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Thanks for writing about this! This is a huge consumer protection issue. If a company illegally charges one million customers a $20 fee, it can make huge profits and avoid accountability completely if it requires arbitration (and bars class action arbitration). While in theory the federal and state governments might take action, they don't have the resources to go after every abusive process.

Posted by: Rob | April 17, 2006 11:45 AM

If I could just get everyone to give me a penny I'd be rich.

This approach makes the rich and powerful unaccountable for their little misdeads.

Ya, I said mis-deads, like rollover suv's and flaming pinto's and pick-up trucks.

Posted by: Anonymous | April 17, 2006 3:27 PM

CREDIT UNIONS!

My experience with credit unions has been far better than with commercial banks. Even the "community banks" use arbitration clauses and other devices to deprive customers of their rights. No wonder the commercial bankers so hate credit unions.

Posted by: Nick | April 17, 2006 4:30 PM

It is a sad day when an attorney, corporation,or any type of business,etc. makes citizens sign contracts with binding arbitration. Usually unknowingly. The cost financially to the citizen is as much as going to trial. What has happen to citizens rights?, they have gone by the way side while Corporate America rules how govenment can screw us. Question, these people who run the corporations who run our govenment are they not citizens too? If they did their jobs right there wouldn't be a problem and we wouldn't have to be discussing this issue.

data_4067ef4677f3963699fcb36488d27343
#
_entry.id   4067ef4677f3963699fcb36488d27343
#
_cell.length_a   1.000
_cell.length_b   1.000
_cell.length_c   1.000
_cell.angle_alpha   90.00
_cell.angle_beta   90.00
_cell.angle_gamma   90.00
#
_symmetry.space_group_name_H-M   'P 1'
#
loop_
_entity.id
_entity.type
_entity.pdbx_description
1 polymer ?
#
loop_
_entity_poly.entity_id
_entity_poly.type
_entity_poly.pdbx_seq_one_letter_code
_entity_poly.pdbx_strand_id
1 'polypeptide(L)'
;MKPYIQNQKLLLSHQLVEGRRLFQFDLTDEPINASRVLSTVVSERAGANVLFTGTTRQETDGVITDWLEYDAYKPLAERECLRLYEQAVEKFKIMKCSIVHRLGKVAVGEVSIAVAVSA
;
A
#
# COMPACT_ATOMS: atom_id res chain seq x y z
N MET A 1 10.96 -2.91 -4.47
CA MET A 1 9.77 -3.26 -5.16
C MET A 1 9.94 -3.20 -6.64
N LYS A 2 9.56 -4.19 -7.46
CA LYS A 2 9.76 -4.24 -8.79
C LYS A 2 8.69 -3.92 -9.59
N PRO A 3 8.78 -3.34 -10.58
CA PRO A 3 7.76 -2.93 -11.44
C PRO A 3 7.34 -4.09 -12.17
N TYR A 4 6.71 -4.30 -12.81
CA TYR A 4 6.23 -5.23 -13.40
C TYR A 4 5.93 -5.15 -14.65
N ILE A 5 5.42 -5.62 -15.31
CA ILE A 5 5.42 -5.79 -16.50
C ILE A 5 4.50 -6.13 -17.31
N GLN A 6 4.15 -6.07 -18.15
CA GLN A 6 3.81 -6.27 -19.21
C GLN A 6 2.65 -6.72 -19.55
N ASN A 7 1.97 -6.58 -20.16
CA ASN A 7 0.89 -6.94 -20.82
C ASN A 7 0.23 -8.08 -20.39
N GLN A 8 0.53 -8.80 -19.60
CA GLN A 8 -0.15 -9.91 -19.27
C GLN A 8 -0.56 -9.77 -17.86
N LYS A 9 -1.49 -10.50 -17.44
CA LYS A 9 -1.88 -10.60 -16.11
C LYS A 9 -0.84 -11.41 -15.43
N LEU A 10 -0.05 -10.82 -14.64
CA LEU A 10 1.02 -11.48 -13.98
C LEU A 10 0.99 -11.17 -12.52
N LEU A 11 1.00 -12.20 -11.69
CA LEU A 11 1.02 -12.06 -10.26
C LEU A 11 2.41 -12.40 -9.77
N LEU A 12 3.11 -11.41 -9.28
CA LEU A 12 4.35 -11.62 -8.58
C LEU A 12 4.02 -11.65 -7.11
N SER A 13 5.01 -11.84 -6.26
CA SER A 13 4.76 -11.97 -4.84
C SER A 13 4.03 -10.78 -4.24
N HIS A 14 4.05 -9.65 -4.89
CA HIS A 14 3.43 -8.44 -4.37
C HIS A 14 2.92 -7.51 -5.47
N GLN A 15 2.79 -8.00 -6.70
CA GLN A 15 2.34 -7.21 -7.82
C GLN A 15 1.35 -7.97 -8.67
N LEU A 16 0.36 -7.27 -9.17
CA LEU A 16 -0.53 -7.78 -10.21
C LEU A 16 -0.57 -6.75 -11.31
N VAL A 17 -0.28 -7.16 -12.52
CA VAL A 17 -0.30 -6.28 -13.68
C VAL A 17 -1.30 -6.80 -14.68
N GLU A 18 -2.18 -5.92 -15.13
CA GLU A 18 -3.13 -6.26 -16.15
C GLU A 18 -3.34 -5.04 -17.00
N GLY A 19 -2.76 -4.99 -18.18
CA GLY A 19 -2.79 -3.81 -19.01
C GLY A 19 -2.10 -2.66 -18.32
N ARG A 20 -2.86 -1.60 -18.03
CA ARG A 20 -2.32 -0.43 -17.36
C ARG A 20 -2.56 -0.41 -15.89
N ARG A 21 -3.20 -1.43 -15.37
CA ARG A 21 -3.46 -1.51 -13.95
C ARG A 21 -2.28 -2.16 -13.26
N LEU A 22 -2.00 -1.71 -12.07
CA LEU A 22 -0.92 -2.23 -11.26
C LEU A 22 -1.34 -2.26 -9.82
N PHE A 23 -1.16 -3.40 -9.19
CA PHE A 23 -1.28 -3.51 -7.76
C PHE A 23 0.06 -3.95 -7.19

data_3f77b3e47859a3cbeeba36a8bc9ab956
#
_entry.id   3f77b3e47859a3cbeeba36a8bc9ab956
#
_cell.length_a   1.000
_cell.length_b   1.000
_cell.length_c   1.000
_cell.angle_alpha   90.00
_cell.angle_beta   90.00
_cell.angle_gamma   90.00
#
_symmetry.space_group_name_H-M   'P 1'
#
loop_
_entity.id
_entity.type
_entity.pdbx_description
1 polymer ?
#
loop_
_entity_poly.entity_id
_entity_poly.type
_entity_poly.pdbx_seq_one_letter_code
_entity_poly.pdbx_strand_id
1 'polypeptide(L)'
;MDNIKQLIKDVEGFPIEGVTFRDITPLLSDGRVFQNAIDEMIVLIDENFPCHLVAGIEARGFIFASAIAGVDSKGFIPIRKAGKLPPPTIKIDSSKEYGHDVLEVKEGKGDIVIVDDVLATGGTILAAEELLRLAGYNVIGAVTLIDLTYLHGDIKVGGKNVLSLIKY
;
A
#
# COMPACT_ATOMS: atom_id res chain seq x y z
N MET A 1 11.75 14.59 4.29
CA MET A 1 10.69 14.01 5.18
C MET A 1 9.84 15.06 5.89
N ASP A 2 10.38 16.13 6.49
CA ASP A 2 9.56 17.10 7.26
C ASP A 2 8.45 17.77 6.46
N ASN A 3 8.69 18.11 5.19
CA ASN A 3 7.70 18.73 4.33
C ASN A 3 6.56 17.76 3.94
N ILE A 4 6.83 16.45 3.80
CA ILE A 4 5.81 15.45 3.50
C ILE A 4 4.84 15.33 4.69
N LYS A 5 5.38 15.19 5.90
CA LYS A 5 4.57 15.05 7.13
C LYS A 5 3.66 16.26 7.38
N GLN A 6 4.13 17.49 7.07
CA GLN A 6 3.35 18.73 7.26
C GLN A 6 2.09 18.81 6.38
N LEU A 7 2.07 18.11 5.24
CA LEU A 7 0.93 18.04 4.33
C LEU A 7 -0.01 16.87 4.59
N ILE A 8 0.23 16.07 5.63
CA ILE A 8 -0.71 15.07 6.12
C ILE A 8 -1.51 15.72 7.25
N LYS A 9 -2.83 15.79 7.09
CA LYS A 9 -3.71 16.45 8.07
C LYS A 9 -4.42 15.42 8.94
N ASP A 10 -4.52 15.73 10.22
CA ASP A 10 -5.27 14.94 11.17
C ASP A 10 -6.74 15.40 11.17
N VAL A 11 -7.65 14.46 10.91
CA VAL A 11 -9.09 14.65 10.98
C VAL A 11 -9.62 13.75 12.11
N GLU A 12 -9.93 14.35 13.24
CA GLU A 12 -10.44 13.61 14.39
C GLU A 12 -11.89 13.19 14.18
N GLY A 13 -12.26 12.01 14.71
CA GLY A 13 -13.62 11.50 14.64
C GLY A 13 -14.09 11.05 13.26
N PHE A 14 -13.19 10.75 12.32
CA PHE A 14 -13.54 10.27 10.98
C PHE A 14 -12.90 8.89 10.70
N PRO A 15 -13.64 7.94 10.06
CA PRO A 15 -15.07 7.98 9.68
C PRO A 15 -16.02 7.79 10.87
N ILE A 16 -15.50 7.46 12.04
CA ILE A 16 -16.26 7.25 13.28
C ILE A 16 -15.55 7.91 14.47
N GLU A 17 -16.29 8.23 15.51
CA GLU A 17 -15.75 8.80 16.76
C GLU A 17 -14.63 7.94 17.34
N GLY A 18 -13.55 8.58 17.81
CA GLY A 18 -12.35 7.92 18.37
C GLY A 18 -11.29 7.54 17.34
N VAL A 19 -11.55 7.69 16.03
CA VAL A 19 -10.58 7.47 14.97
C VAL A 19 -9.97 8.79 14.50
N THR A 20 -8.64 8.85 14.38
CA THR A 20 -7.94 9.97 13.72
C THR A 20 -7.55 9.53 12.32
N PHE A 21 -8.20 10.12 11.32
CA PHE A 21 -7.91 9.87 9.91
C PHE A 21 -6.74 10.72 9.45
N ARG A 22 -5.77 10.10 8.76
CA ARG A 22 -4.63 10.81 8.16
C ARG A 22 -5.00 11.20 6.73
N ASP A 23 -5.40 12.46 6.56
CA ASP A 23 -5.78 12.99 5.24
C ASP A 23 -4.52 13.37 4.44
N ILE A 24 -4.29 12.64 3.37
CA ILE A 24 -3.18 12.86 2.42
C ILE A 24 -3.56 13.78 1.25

Posted by: Paula Schulman | April 17, 2006 5:38 PM

I attribute my success in settling a construction defect case with getting OUT of an arbitration clause in the 3rd party warranty that I never even agreed to myself. Builders buy these policies and consumers don't realize what junk they are until it's too late. BTW, the way I got out of it was there is a federal law that says if you have a govt insured mortgage you are not bound by a warranty co's arbitration clause: 24 CFR 203.204(g) CFR is the Code of Federal Regulations. The warranty co knew this but did not abide by it. I had to force them to. Their arbitration would have been performed by a specific company owned by a disbarred lawyer. How much chance do you think consumers have with that?

Posted by: Cindy | April 17, 2006 5:42 PM

For anyone interested in reading more on the topic of arbitration clauses in credit card agreements, I recommend a piece called Credit Card Accountability in the current issue of The University of Chicago Law Review (http://lawreview.uchicago.edu/issues/archive/v73/winter/09.Issacharoff.pdf). The entire Consumer Choice symposium (http://lawreview.uchicago.edu/issues/archive/v73/winter/) is also very interesting.

Posted by: nlw | April 17, 2006 5:51 PM

Most people who work in business are FOR arbitration UNTIL something happens to them or their family. Then they can't understand why they can't go to court, get a jury, appeal their case AND it cost way more $$. Think about it, large companies do lots of arbitrations and repeatedly pay the same arbitrators. Especially since its a secret process without appeal, who do you think arbitrators favor???? Its good for everybody else but not for me and mine.

Posted by: Bob | April 17, 2006 6:29 PM

Arbitration is the biggest scam since the solar powered flashlight. It sounds like a good idea until you really need it.

Posted by: John Cobarruvias | April 17, 2006 8:59 PM